Vascular parkinsonism (VP) is difficult to diagnose with any degree of clinical certainty. We investigated the importance of macroscopic cerebral infarcts and pathological findings associated with microscopic "small vessel disease" (SVD) in the aetiology of VP. The severity of microscopic SVD pathology (perivascular pallor, gliosis, hyaline thickening, and enlargement of perivascular spaces) and the presence of macroscopically visible infarcts were assessed in 17 patients with parkinsonism and no pathological evidence of either Parkinson's disease or any histopathological condition known to be associated with a parkinsonian syndrome, and compared with age-matched controls. Microscopic SVD pathology was significantly more severe in the parkinsonian brains. Most patients presented with bilateral bradykinesia and rigidity together with a gait disorder characterised predominantly by a shuffling gait. Four patients presented acutely with hemiparesis and then progressed to develop a parkinsonian syndrome. They could be distinguished from the remaining VP patients by the presence at autopsy of macroscopically visible lacunar infarcts in regions where contralateral thalamocortical drive might be reduced. The clinical features at presentation varied according to the speed of onset and the underlying vascular pathological state. New clinical criteria for a diagnosis of VP are proposed based on the clinicopathological findings of this study. Copyright 2004 Movement Disorder Society
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                Author and article information

                Journal
                Ther Clin Risk Manag
                Ther Clin Risk Manag
                Therapeutics and Clinical Risk Management
                Therapeutics and Clinical Risk Management
                Dove Medical Press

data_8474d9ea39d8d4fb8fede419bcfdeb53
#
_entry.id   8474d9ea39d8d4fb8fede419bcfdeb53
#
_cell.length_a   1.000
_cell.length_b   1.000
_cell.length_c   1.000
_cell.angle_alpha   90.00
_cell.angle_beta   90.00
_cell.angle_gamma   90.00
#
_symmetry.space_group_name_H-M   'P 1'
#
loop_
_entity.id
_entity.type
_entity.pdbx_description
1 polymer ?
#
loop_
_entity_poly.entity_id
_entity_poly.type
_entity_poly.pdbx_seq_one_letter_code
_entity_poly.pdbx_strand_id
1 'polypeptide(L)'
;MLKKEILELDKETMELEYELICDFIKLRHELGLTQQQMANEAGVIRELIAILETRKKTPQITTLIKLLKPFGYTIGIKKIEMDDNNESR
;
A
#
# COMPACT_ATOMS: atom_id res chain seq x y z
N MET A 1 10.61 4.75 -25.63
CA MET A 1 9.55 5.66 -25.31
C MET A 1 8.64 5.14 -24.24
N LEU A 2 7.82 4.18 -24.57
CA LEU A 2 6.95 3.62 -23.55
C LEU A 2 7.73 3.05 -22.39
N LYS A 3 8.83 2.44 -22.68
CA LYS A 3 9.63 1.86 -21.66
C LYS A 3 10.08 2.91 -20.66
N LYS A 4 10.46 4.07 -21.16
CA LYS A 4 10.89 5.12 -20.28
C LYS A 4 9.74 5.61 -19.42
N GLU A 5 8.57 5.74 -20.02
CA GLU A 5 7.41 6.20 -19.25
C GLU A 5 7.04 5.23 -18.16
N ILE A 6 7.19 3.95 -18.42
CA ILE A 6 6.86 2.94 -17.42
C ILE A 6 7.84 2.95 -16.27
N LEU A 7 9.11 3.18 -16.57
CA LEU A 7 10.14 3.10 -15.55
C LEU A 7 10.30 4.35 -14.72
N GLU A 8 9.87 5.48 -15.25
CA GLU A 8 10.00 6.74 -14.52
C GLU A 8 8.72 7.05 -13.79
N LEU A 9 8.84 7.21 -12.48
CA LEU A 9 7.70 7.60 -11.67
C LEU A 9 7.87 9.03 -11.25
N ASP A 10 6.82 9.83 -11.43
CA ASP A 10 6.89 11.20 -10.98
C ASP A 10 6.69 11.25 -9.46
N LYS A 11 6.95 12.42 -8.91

1176-6336
                1178-203X
                2013
                2013
                22 April 2013
                : 9
                : 171-176
                Affiliations
                [1 ]Department of Neurology, Mitate Hospital, Tagawa, Japan
                [2 ]Institute for Integrated Sports Medicine, Keio University School of Medicine, Tokyo, Japan
                [3 ]Department of Food and Nutrition, Tezukayama University, Nara, Japan
                Author notes
                Correspondence: Yoshihiro Sato, Department of Neurology, Mitate Hospital, 3237 Yugeta, Tagawa 826-0041, Japan, Tel +81 947 44 0924, Fax +81 947 46 3090, Email y-sato@ 123456ktarn.or.jp
                Article
                tcrm-9-171
                10.2147/TCRM.S43811
                3639218
                23637537
                © 2013 Sato et al, publisher and licensee Dove Medical Press Ltd.

                This is an Open Access article which permits unrestricted noncommercial use, provided the original work is properly cited.

                Categories
                Original Research

                Medicine

                vitamin d, vascular parkinsonism, parkinson’s disease, hip fracture, fall